Tags: Commodities | Index | Plunges | July

Commodities Index Plunges to Lowest Level Since July

Monday, 15 Apr 2013 07:15 PM

Commodities tumbled to the lowest level since July, led by precious metals, crude oil and wheat, after economic growth in China, the world’s biggest consumer of metals and energy, missed analysts’ estimates.

The Standard & Poor’s GSCI Spot Index of 24 raw materials dropped 2.3 percent on Monday to 608.83, the lowest settlement since July 10. West Texas Intermediate oil fell below $88 a barrel for the first time this year and gold fell the most since 1980. Silver reached the lowest level in more than two years. Grains also declined.

China’s economy unexpectedly lost momentum in the first quarter, expanding 7.7 percent from a year earlier, the National Bureau of Statistics said. That compares with the 8 percent median forecast in a Bloomberg survey and 7.9 percent in the prior quarter. Reports bolstered speculation that growth in the U.S, the world’s biggest economy, is slowing.

“The China situation is clearly the main reason behind the drop in commodity prices,” said John Kilduff, a partner at Again Capital LLC, a New York energy hedge fund. “Some of the recent economic data here hasn’t been good either. The Empire State Manufacturing Index today and the retail sales numbers on Friday both point to lower demand.”

Manufacturing in the New York region expanded less than projected in April as orders cooled and sales stagnated, another report Monday showed. The Federal Reserve Bank of New York’s Empire State Manufacturing Index declined to 3.1 this month from 9.2 in March. Commerce Department data on April 12 showed that retail sales fell 0.4 percent last month, the most since June.

Crude Prices

WTI crude oil for May delivery declined $2.58, or 2.8 percent, to $88.71 a barrel on the New York Mercantile Exchange, the lowest settlement since Dec. 24. The contract dropped as much as 3.8 percent to $87.86 during trading.

Brent oil for May settlement fell $2.72, or 2.7 percent, to end the session at $100.39 a barrel on the London-based ICE Futures Europe exchange. It was the lowest settlement since July 11. The European benchmark touched $100.02 during trading.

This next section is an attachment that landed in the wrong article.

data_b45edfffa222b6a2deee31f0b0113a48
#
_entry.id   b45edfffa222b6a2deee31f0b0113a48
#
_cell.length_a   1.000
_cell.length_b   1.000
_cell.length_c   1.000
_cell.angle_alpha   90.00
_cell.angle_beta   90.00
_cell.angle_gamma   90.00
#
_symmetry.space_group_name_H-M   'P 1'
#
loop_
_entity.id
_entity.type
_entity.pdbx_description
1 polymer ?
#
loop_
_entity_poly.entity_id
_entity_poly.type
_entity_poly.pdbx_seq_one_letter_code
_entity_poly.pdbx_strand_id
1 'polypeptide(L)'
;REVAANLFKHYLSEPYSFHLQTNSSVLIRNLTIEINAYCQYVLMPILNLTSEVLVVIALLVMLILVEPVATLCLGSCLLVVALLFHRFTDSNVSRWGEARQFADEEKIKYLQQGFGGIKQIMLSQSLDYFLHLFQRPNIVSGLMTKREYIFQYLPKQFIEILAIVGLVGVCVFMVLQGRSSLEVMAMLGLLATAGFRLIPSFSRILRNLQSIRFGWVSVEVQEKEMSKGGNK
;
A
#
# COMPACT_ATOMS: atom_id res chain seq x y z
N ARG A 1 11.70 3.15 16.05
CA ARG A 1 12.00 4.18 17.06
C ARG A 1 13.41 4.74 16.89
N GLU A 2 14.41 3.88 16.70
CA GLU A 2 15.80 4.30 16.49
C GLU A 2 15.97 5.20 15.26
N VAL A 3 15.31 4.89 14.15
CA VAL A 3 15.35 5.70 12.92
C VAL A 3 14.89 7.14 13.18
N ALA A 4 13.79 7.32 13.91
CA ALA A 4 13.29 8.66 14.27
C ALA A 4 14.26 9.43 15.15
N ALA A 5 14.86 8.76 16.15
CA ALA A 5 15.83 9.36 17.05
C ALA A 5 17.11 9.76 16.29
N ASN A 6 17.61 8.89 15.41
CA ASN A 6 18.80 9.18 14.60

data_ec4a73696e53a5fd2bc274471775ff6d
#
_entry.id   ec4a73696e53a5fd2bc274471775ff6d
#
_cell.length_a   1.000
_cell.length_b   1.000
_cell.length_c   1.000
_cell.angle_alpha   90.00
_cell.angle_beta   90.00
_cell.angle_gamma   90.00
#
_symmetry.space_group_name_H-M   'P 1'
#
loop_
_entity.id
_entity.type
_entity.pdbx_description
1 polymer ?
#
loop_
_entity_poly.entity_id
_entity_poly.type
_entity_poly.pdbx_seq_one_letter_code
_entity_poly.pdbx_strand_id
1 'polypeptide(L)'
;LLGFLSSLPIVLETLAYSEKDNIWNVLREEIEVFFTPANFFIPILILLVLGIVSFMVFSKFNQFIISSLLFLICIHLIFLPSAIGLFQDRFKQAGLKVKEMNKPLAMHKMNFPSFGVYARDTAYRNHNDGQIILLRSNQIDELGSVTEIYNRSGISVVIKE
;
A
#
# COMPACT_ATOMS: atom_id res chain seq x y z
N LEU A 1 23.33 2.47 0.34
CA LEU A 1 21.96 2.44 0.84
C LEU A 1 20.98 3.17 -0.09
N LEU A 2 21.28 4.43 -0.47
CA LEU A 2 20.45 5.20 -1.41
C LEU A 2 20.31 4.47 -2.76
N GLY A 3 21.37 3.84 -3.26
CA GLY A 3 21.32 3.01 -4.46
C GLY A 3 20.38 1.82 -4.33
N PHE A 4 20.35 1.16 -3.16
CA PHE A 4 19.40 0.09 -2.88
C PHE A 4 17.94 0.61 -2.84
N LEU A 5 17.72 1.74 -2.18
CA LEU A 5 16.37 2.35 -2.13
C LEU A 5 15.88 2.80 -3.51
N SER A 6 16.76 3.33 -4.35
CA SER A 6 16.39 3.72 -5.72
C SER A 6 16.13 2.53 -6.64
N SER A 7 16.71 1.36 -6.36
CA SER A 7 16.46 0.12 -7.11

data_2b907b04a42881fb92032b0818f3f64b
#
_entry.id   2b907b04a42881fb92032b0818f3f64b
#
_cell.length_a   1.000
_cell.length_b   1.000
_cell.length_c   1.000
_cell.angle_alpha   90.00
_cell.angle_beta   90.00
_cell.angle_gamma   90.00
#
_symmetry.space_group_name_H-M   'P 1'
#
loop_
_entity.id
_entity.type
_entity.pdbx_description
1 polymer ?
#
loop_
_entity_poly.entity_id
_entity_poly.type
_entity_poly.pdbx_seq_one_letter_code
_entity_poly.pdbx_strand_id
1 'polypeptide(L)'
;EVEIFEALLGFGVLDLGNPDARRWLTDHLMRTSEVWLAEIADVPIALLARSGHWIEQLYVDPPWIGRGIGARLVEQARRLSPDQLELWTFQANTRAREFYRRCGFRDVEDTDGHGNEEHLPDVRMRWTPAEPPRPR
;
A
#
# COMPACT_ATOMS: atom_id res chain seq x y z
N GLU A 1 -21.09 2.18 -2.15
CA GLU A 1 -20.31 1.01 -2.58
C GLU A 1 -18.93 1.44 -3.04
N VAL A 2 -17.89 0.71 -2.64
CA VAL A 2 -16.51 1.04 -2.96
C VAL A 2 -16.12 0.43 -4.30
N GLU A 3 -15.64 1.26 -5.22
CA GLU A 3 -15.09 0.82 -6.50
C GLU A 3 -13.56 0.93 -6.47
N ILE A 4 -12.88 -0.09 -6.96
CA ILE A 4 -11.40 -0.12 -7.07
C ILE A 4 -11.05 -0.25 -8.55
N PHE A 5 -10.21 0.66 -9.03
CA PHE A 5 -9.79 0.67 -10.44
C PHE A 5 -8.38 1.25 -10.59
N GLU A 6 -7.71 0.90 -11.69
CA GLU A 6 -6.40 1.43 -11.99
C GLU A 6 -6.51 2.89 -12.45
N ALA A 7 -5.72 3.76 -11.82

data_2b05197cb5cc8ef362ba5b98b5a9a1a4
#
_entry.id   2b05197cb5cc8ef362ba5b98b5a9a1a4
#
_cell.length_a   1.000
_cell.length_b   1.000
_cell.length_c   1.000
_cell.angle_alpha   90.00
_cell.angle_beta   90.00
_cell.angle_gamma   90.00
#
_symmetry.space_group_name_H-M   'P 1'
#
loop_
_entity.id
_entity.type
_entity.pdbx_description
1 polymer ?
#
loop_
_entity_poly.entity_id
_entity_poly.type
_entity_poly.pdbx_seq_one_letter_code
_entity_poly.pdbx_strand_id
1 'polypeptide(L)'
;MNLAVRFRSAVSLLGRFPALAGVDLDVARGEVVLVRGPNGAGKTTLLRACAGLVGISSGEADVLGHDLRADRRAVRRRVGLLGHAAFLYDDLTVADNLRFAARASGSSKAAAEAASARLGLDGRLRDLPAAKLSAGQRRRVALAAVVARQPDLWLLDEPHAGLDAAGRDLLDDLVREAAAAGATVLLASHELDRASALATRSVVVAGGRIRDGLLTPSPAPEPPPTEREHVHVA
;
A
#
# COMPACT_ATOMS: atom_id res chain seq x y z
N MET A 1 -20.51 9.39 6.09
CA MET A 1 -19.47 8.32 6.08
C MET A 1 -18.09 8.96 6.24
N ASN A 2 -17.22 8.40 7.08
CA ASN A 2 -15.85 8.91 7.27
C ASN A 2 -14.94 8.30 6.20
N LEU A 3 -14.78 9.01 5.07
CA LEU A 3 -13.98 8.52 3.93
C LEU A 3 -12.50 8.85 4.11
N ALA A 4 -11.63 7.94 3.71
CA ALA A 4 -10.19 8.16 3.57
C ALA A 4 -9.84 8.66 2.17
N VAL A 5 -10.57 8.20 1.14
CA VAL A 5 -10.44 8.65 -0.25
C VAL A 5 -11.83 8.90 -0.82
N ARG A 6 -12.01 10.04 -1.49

The weak economic data from China “affect potential demand at a time of ample supply,” said Ole Hansen, head of commodity strategy at Saxo Bank A/S in Copenhagen. “It raises the question whether we are going to see a buildup in spare capacity.”

China’s industrial output in March rose 8.9 percent, Monday’s report showed. That compares with the median estimate of 10.1 percent in a Bloomberg survey and a 9.9 percent pace in the first two months combined.

Precious Metals

Gold futures for June delivery dropped 9.3 percent to settle at $1,361.10 an ounce on the Comex in New York, the biggest drop since March 17, 1980. Silver futures for May delivery plunged 11 percent to $23.361 an ounce in New York, the lowest closing price since Oct. 22, 2010.

Copper for delivery in May slid 2.3 percent to $3.273 a pound on the Comex, the lowest settlement since Dec. 15, 2011.

Soybean futures for July delivery declined 1.7 percent to settle at $13.56 a bushel on the Chicago Board of Trade. Corn futures for July delivery dropped 2.1 percent to end the session at $6.28 a bushel. Wheat futures for July delivery slid 2.8 percent to $6.9925 a bushel.

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Commodities tumbled to the lowest level since July, led by precious metals, crude oil and wheat, after economic growth in China, the world's biggest consumer of metals and energy, missed analysts' estimates.
Commodities,Index,Plunges,July
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2013-15-15
Monday, 15 Apr 2013 07:15 PM
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